School desegregation pioneer Sylvia Mendez is making the rounds at Berkeley schools Thursday, culminating in a public event at Longfellow Middle School tonight, April 13.
Mendez was a key figure in the case that required California to desegregate its public schools — years before Brown v. Board of Education. In 1946 9-year-old Mendez, the child of Mexican and Puerto Rican immigrants, was denied enrollment in an Orange County public school because she was not white. Her father Gonzalo Mendez ultimately took four school districts to court, winning a class-action lawsuit that ended legal segregation in the state. Seventy years after the landmark Mendez v. Westminster, 80-year-old Mendez is still a vocal education equality advocate who often speaks with young people about the relevance of her story today.
Mendez’s visit to Berkeley began with a stop at Jefferson Elementary School on Thursday morning, where she surprised a classroom of second-grade students who made a short film about the activist this school year.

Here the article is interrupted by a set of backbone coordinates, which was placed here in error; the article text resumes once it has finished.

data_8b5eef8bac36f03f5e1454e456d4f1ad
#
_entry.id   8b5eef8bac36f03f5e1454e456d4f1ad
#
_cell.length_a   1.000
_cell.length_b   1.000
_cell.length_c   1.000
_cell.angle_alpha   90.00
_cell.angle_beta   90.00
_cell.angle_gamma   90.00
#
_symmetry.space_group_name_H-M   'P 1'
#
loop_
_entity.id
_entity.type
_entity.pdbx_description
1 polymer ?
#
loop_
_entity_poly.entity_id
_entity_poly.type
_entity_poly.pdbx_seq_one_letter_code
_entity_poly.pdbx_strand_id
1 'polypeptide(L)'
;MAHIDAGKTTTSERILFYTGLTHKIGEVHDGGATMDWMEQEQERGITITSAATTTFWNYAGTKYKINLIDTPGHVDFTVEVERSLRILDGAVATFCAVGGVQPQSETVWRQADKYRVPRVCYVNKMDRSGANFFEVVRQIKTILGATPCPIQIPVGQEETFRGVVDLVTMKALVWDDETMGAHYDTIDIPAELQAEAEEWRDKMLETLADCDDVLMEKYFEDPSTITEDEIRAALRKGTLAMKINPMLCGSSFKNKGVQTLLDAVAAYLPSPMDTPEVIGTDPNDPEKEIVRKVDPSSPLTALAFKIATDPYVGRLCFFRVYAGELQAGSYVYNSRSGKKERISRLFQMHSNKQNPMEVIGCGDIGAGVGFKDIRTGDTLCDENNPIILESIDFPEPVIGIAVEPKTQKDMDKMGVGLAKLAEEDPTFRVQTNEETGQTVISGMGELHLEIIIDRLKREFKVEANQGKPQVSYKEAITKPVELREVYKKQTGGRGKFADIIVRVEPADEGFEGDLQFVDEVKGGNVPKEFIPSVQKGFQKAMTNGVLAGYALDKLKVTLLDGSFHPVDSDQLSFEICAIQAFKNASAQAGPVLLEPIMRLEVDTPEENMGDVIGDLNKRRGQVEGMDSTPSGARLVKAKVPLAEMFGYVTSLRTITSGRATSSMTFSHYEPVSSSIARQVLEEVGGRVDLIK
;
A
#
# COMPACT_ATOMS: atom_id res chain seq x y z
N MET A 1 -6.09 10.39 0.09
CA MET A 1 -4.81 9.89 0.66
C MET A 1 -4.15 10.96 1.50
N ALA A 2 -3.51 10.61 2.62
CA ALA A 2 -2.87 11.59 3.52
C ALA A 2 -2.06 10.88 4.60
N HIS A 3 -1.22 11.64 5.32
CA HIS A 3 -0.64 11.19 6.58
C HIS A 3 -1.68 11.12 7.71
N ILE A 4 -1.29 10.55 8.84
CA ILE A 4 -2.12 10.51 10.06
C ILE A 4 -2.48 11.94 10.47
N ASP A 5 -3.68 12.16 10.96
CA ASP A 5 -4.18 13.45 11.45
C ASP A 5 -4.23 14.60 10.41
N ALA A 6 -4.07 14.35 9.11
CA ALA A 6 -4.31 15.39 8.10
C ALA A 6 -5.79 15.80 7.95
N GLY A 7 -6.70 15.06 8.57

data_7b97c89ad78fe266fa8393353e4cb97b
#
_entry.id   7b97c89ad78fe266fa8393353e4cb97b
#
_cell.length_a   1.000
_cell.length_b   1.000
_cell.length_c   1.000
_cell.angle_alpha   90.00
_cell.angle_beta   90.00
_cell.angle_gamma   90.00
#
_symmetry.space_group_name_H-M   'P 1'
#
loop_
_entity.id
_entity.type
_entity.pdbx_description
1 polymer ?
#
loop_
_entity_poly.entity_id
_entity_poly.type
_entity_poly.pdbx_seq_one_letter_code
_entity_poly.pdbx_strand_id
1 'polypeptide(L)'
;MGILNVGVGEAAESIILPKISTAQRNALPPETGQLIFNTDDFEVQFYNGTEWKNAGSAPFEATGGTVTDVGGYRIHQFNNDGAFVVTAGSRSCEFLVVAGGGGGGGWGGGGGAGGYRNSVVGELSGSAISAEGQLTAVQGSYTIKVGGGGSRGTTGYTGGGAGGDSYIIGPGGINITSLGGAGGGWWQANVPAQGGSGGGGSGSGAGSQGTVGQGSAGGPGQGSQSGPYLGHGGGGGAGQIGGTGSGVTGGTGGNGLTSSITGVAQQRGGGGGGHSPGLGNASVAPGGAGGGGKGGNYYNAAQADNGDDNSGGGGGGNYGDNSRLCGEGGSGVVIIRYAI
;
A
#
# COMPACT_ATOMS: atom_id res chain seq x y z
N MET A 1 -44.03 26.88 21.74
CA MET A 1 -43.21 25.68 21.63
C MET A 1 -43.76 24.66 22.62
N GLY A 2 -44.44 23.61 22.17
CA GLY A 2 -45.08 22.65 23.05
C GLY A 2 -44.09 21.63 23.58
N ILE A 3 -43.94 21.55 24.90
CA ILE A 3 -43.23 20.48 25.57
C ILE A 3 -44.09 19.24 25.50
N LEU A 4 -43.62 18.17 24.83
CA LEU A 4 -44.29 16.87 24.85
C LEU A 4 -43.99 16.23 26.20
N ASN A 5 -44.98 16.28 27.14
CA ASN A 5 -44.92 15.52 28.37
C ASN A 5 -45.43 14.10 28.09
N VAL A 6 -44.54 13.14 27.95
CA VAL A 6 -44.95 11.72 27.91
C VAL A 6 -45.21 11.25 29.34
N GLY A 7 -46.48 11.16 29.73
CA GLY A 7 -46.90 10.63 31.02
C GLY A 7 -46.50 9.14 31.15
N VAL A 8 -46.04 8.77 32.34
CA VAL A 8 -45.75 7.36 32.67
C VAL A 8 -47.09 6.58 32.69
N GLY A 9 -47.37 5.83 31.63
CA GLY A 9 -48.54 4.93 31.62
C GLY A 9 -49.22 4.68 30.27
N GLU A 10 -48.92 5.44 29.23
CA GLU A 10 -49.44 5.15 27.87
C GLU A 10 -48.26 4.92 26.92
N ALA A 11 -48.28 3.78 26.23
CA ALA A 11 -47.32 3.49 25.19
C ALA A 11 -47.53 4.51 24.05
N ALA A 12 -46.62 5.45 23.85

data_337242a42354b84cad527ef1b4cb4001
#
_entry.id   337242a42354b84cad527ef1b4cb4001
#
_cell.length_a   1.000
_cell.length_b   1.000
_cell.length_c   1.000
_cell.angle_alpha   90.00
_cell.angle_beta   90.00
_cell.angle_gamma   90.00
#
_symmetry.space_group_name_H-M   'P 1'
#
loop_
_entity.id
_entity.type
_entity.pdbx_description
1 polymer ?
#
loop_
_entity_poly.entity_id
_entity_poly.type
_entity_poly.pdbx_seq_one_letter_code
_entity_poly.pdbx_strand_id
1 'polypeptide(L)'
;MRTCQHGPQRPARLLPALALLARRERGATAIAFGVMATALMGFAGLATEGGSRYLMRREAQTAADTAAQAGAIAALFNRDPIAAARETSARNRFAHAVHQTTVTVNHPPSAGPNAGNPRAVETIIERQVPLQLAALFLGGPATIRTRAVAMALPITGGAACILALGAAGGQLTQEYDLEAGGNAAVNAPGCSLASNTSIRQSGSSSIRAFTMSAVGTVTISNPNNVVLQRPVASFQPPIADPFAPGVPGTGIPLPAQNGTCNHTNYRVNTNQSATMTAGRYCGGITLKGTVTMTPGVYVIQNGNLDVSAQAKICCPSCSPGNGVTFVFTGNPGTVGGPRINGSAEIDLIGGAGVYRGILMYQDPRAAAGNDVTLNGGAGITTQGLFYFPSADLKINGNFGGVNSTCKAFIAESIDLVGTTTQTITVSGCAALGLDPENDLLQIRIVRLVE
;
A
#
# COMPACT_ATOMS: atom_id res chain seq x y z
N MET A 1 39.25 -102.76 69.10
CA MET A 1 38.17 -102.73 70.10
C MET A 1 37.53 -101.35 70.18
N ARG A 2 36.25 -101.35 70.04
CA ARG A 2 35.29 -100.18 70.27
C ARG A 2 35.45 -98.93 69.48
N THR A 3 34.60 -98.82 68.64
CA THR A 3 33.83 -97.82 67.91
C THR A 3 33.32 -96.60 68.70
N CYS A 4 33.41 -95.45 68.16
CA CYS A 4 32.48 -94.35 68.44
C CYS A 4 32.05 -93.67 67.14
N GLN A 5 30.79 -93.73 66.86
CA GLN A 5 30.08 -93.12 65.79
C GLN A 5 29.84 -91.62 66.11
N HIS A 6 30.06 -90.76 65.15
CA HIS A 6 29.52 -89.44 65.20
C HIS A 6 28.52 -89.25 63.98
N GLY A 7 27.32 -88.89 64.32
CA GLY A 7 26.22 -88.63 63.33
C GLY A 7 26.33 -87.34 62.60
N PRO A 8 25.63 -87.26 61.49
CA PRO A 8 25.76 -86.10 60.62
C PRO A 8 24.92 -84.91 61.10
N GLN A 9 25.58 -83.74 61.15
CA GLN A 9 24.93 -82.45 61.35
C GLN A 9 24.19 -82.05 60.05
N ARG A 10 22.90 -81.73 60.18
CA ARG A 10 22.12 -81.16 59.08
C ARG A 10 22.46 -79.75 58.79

The students had been “shocked to learn that there had been separate schools for students based on their ethnic background and/or color of their skin,” wrote their teacher Lisa Rossi in a statement. The kids, who are the same age Mendez was when she was barred from attending a whites-only school, took a field trip to the San Francisco court that heard the Mendez v. Westminster appeal.
Channeling their outrage into creative energy, the second-grade students wrote and acted in the short movie about the Mendez family, which won an award at the Bay Area International Children’s Film Festival in March.
Mendez, a 2011 Presidential Medal of Freedom recipient, also visited Thousand Oaks Elementary and Longfellow on Thursday. She will speak again at the Longfellow auditorium, at 1500 Derby St., from 6-8 p.m tonight.
“I love speaking and inspiring students,” Mendez wrote in a Facebook post about her trip to Berkeley.
Her visit is part of Berkeley Unified School District’s month-long commemoration of Cesar Chavez and Dolores Huerta. The district’s annual student writing and art contest focuses on the Mendez case this year.